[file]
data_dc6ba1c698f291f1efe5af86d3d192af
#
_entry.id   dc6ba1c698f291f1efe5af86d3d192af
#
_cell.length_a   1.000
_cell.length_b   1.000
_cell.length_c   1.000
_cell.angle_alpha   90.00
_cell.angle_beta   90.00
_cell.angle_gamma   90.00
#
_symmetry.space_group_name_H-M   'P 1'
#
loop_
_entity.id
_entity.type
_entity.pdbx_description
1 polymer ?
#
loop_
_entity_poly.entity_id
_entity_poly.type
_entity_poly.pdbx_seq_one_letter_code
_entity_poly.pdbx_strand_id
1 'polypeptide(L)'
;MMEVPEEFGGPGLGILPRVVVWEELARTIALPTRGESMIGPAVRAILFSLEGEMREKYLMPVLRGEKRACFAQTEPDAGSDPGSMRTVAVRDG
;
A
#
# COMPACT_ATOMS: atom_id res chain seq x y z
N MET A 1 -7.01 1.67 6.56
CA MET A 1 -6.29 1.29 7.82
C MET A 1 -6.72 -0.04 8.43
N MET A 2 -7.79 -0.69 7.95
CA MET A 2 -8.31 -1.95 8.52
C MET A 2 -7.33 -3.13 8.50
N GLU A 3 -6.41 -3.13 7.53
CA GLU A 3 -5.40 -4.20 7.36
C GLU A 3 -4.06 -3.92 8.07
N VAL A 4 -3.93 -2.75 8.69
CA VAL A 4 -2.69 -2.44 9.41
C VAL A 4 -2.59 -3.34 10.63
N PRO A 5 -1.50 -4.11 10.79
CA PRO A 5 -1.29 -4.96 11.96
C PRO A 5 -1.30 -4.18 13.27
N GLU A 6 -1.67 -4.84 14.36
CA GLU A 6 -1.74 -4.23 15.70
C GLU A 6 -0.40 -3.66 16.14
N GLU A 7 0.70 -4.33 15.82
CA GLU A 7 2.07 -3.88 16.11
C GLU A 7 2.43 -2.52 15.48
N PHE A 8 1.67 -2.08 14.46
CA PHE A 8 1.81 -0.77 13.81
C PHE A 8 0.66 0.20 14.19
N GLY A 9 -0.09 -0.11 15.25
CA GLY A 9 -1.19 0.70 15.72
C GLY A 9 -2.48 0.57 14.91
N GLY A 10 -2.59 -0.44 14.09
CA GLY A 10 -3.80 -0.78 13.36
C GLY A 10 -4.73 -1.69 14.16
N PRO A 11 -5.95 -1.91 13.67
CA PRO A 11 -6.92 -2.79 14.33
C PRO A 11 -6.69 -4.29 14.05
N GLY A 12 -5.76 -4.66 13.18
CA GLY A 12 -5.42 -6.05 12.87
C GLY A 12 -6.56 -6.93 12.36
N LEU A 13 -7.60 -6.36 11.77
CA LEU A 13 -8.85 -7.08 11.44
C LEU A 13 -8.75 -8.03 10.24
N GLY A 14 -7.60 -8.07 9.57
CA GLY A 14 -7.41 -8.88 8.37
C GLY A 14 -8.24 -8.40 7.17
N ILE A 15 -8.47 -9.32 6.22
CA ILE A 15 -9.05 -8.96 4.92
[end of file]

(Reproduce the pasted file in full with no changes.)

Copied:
data_dc6ba1c698f291f1efe5af86d3d192af
#
_entry.id   dc6ba1c698f291f1efe5af86d3d192af
#
_cell.length_a   1.000
_cell.length_b   1.000
_cell.length_c   1.000
_cell.angle_alpha   90.00
_cell.angle_beta   90.00
_cell.angle_gamma   90.00
#
_symmetry.space_group_name_H-M   'P 1'
#
loop_
_entity.id
_entity.type
_entity.pdbx_description
1 polymer ?
#
loop_
_entity_poly.entity_id
_entity_poly.type
_entity_poly.pdbx_seq_one_letter_code
_entity_poly.pdbx_strand_id
1 'polypeptide(L)'
;MMEVPEEFGGPGLGILPRVVVWEELARTIALPTRGESMIGPAVRAILFSLEGEMREKYLMPVLRGEKRACFAQTEPDAGSDPGSMRTVAVRDG
;
A
#
# COMPACT_ATOMS: atom_id res chain seq x y z
N MET A 1 -7.01 1.67 6.56
CA MET A 1 -6.29 1.29 7.82
C MET A 1 -6.72 -0.04 8.43
N MET A 2 -7.79 -0.69 7.95
CA MET A 2 -8.31 -1.95 8.52
C MET A 2 -7.33 -3.13 8.50
N GLU A 3 -6.41 -3.13 7.53
CA GLU A 3 -5.40 -4.20 7.36
C GLU A 3 -4.06 -3.92 8.07
N VAL A 4 -3.93 -2.75 8.69
CA VAL A 4 -2.69 -2.44 9.41
C VAL A 4 -2.59 -3.34 10.63
N PRO A 5 -1.50 -4.11 10.79
CA PRO A 5 -1.29 -4.96 11.96
C PRO A 5 -1.30 -4.18 13.27
N GLU A 6 -1.67 -4.84 14.36
CA GLU A 6 -1.74 -4.23 15.70
C GLU A 6 -0.40 -3.66 16.14
N GLU A 7 0.70 -4.33 15.82
CA GLU A 7 2.07 -3.88 16.11
C GLU A 7 2.43 -2.52 15.48
N PHE A 8 1.67 -2.08 14.46
CA PHE A 8 1.81 -0.77 13.81
C PHE A 8 0.66 0.20 14.19
N GLY A 9 -0.09 -0.11 15.25
CA GLY A 9 -1.19 0.70 15.72
C GLY A 9 -2.48 0.57 14.91
N GLY A 10 -2.59 -0.44 14.09
CA GLY A 10 -3.80 -0.78 13.36
C GLY A 10 -4.73 -1.69 14.16
N PRO A 11 -5.95 -1.91 13.67
CA PRO A 11 -6.92 -2.79 14.33
C PRO A 11 -6.69 -4.29 14.05
N GLY A 12 -5.76 -4.66 13.18
CA GLY A 12 -5.42 -6.05 12.87
C GLY A 12 -6.56 -6.93 12.36
N LEU A 13 -7.60 -6.36 11.77
CA LEU A 13 -8.85 -7.08 11.44
C LEU A 13 -8.75 -8.03 10.24
N GLY A 14 -7.60 -8.07 9.57
CA GLY A 14 -7.41 -8.88 8.37
C GLY A 14 -8.24 -8.40 7.17
N ILE A 15 -8.47 -9.32 6.22
CA ILE A 15 -9.05 -8.96 4.92